MicroRNA-100 Regulates Neovascularization by Suppression of Mammalian Target of Rapamycin in Endothelial and Vascular Smooth Muscle Cells
Background—The adaptive growth of blood vessels is an important protective mechanism in cardiovascular disease. However, the underlying regulatory mechanisms of this process are only partly understood. Recently, small endogenous RNAs (microRNAs [miRNAs]) were found to play an important role in embryonic and postnatal vascular development. Here, we used miRNA transcriptome analysis after induction of hind-limb ischemia in mice to screen for miRNAs involved in adaptive blood vessel growth following arterial occlusion.
Methods and Results—Using miRNA arrays, we explored the miRNA expression profile during adaptive neovascularization. We describe specific changes in miRNA expression patterns and show that miRNA-100 is significantly downregulated after induction of hind-limb ischemia in mice. Our data demonstrate that miR-100 modulates proliferation, tube formation, and sprouting activity of endothelial cells and migration of vascular smooth muscle cells and functions as an endogenous repressor of the serine/threonine protein kinase mammalian target of rapamycin (mTOR). Whereas miR-100 inhibition increased mTOR levels in endothelial cells, overexpression of miR-100 reduced mTOR expression and consequently attenuated cellular proliferation. Supporting this notion, overexpression of an mTOR construct lacking the miRNA binding site rescued the inhibitory effect of miR-100 on cell proliferation. Accordingly, miR-100 inhibition by specific antagomirs in vivo stimulated angiogenesis and resulted in functional improvement of perfusion after femoral artery occlusion in mice. In contrast, treatment with the mTOR inhibitor rapamycin had the opposite effect.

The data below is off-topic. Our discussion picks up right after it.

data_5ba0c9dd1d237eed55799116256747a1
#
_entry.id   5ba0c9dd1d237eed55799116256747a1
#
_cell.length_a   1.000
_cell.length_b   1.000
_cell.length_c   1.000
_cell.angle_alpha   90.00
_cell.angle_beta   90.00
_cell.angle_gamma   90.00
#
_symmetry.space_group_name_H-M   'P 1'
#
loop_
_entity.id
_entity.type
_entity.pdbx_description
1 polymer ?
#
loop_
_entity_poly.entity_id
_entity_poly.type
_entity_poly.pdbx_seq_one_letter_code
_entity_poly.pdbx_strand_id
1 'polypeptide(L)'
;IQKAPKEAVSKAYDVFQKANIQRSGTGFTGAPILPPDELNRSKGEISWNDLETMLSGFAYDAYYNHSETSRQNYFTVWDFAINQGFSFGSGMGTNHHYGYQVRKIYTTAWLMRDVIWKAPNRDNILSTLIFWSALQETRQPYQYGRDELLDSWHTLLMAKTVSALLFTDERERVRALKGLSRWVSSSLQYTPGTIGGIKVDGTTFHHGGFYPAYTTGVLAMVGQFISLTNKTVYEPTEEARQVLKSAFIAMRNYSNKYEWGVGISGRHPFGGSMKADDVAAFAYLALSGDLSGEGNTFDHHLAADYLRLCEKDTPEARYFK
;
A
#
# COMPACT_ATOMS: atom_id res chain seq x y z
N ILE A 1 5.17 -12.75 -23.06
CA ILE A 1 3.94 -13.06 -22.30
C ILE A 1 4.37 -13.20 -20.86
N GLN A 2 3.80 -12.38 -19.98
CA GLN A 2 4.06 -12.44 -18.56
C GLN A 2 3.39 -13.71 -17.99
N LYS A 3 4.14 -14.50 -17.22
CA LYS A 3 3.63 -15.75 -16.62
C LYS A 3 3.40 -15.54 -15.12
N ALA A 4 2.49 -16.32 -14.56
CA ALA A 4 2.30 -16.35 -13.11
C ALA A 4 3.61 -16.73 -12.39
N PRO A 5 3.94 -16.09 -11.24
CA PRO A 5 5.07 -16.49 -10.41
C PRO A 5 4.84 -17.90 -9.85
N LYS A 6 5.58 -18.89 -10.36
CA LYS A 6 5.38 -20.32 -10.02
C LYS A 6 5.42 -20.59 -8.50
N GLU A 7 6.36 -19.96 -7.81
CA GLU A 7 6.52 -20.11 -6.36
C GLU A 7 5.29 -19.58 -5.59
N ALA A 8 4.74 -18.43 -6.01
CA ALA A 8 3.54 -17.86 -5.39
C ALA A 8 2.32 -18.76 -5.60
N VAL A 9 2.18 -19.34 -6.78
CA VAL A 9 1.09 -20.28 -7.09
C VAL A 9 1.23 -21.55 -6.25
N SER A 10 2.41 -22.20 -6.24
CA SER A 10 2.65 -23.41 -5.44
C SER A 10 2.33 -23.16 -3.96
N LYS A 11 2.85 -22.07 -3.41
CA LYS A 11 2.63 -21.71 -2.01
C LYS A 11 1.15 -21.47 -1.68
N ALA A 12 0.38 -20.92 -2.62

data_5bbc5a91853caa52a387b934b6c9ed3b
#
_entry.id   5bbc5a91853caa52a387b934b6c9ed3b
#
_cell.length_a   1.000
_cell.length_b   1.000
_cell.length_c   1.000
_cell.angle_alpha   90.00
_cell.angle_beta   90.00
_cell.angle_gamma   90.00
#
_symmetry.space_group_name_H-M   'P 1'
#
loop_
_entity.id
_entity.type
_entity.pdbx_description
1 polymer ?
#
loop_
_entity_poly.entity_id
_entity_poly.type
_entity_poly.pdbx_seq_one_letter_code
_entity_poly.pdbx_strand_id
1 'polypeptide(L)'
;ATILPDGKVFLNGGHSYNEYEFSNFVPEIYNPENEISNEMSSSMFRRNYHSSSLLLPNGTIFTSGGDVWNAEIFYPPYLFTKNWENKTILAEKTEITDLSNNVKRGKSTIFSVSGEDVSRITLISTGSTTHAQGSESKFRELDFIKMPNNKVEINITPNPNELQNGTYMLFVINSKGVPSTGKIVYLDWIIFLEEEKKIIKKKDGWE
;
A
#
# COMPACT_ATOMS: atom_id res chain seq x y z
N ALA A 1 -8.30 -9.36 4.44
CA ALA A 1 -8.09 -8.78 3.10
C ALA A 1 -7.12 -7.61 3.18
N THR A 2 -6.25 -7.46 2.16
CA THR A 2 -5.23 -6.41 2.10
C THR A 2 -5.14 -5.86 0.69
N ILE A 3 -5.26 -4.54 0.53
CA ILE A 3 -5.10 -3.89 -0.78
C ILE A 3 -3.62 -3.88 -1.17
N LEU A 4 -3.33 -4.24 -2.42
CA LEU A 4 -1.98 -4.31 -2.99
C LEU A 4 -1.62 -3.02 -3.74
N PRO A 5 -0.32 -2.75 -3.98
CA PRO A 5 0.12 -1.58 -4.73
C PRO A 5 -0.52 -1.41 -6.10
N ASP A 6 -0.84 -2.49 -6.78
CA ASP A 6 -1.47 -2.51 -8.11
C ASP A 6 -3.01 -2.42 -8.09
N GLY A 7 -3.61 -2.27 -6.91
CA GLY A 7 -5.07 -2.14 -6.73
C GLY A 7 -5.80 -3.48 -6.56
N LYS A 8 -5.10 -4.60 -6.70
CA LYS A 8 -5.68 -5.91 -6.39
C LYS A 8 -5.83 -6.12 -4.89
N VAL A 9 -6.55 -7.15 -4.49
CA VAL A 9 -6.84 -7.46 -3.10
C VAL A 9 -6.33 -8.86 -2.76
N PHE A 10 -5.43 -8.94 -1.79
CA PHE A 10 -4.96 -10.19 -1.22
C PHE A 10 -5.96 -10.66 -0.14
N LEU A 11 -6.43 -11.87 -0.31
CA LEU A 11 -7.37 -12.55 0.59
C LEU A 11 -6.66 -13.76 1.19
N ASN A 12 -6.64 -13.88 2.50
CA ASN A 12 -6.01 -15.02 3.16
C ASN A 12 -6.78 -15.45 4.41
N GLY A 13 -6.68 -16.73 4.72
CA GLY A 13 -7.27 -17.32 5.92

Conclusions—Our data demonstrate that miR-100 has an antiangiogenic function and represses mTOR signaling in endothelial and vascular smooth muscle cells. Inhibition of miR-100 could be a novel approach for the modulation of blood vessel growth and other mTOR-dependent processes.
- Received May 13, 2010.
- Accepted December 28, 2010.
- © 2011 American Heart Association, Inc.